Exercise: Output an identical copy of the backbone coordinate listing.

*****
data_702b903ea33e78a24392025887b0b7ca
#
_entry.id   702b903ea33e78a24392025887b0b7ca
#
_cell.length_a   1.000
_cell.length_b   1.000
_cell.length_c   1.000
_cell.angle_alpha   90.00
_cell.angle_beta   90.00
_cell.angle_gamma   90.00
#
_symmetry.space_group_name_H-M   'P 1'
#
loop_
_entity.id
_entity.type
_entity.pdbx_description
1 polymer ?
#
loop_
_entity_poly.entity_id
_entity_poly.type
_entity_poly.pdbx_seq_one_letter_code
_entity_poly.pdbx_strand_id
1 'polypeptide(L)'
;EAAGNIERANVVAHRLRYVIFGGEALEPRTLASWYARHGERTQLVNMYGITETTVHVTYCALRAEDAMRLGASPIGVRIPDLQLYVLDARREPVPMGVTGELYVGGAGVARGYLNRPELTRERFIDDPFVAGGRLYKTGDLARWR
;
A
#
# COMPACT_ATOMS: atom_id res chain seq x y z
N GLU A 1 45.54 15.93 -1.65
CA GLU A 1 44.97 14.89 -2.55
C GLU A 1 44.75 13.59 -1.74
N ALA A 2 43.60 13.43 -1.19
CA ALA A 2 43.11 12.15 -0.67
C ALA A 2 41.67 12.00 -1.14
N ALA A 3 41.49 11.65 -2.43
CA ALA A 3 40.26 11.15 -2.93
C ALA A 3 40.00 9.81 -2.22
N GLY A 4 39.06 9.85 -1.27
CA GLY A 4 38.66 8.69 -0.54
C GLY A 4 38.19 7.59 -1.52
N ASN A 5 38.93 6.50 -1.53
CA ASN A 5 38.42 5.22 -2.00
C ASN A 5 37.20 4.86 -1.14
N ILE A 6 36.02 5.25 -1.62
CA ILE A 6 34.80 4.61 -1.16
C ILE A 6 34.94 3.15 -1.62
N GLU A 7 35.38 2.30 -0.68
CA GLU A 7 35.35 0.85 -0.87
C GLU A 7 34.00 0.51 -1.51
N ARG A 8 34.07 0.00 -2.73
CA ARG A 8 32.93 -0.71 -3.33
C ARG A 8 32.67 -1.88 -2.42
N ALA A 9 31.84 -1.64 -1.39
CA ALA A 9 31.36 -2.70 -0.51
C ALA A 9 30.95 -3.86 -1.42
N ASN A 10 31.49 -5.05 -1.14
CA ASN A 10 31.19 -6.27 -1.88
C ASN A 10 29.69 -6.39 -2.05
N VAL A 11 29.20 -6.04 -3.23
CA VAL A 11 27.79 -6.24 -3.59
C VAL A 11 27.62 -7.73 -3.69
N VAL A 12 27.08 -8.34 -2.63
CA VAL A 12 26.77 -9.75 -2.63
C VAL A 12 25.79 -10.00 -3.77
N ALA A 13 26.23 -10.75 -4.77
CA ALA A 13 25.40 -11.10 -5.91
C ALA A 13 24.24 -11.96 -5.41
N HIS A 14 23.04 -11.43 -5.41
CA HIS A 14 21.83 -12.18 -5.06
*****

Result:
data_702b903ea33e78a24392025887b0b7ca
#
_entry.id   702b903ea33e78a24392025887b0b7ca
#
_cell.length_a   1.000
_cell.length_b   1.000
_cell.length_c   1.000
_cell.angle_alpha   90.00
_cell.angle_beta   90.00
_cell.angle_gamma   90.00
#
_symmetry.space_group_name_H-M   'P 1'
#
loop_
_entity.id
_entity.type
_entity.pdbx_description
1 polymer ?
#
loop_
_entity_poly.entity_id
_entity_poly.type
_entity_poly.pdbx_seq_one_letter_code
_entity_poly.pdbx_strand_id
1 'polypeptide(L)'
;EAAGNIERANVVAHRLRYVIFGGEALEPRTLASWYARHGERTQLVNMYGITETTVHVTYCALRAEDAMRLGASPIGVRIPDLQLYVLDARREPVPMGVTGELYVGGAGVARGYLNRPELTRERFIDDPFVAGGRLYKTGDLARWR
;
A
#
# COMPACT_ATOMS: atom_id res chain seq x y z
N GLU A 1 45.54 15.93 -1.65
CA GLU A 1 44.97 14.89 -2.55
C GLU A 1 44.75 13.59 -1.74
N ALA A 2 43.60 13.43 -1.19
CA ALA A 2 43.11 12.15 -0.67
C ALA A 2 41.67 12.00 -1.14
N ALA A 3 41.49 11.65 -2.43
CA ALA A 3 40.26 11.15 -2.93
C ALA A 3 40.00 9.81 -2.22
N GLY A 4 39.06 9.85 -1.27
CA GLY A 4 38.66 8.69 -0.54
C GLY A 4 38.19 7.59 -1.52
N ASN A 5 38.93 6.50 -1.53
CA ASN A 5 38.42 5.22 -2.00
C ASN A 5 37.20 4.86 -1.14
N ILE A 6 36.02 5.25 -1.62
CA ILE A 6 34.80 4.61 -1.16
C ILE A 6 34.94 3.15 -1.62
N GLU A 7 35.38 2.30 -0.68
CA GLU A 7 35.35 0.85 -0.87
C GLU A 7 34.00 0.51 -1.51
N ARG A 8 34.07 0.00 -2.73
CA ARG A 8 32.93 -0.71 -3.33
C ARG A 8 32.67 -1.88 -2.42
N ALA A 9 31.84 -1.64 -1.39
CA ALA A 9 31.36 -2.70 -0.51
C ALA A 9 30.95 -3.86 -1.42
N ASN A 10 31.49 -5.05 -1.14
CA ASN A 10 31.19 -6.27 -1.88
C ASN A 10 29.69 -6.39 -2.05
N VAL A 11 29.20 -6.04 -3.23
CA VAL A 11 27.79 -6.24 -3.59
C VAL A 11 27.62 -7.73 -3.69
N VAL A 12 27.08 -8.34 -2.63
CA VAL A 12 26.77 -9.75 -2.63
C VAL A 12 25.79 -10.00 -3.77
N ALA A 13 26.23 -10.75 -4.77
CA ALA A 13 25.40 -11.10 -5.91
C ALA A 13 24.24 -11.96 -5.41
N HIS A 14 23.04 -11.43 -5.41
CA HIS A 14 21.83 -12.18 -5.06